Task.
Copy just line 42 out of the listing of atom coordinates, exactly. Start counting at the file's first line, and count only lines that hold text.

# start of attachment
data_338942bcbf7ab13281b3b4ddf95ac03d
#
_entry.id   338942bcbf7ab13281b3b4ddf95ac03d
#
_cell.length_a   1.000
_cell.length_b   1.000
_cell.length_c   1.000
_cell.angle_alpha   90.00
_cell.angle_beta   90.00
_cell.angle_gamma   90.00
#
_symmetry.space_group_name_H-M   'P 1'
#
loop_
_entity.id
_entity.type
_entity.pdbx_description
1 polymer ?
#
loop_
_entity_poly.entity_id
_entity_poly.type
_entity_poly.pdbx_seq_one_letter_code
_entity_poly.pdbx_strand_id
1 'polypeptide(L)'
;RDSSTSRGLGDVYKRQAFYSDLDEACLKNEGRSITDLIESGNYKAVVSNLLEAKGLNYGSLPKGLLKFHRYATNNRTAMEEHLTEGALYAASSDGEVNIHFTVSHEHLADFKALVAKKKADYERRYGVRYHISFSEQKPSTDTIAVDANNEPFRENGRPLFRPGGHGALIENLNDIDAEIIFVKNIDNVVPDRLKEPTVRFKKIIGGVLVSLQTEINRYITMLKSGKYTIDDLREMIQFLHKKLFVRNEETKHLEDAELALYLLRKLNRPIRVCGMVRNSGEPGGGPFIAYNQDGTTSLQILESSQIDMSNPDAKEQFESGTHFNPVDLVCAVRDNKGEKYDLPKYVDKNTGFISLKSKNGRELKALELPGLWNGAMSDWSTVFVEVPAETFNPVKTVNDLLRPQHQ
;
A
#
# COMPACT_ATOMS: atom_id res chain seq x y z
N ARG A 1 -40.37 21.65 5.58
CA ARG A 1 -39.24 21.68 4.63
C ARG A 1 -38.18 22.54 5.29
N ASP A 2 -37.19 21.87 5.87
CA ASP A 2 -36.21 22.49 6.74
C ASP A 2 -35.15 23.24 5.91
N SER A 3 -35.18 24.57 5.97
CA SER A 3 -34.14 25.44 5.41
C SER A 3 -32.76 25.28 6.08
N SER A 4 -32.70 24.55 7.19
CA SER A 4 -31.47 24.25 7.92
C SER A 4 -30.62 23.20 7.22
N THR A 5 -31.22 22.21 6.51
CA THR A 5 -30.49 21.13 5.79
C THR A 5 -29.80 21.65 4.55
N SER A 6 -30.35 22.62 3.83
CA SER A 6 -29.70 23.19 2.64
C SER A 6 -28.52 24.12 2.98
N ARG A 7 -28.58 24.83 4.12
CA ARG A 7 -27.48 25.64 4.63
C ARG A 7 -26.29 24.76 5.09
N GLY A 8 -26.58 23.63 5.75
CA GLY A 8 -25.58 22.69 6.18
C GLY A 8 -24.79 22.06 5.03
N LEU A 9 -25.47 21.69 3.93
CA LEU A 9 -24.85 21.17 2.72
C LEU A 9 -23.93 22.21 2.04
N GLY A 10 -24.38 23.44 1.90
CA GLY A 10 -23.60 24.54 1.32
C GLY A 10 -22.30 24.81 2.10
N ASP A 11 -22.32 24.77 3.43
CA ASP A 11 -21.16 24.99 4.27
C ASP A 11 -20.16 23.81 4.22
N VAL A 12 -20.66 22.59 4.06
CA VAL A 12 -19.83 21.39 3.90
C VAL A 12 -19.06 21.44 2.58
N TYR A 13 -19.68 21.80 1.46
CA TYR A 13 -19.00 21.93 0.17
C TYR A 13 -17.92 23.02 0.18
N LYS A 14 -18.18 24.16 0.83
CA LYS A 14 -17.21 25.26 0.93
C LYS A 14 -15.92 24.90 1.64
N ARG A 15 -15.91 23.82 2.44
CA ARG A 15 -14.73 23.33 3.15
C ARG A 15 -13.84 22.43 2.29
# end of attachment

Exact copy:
C SER A 4 -30.62 23.20 7.22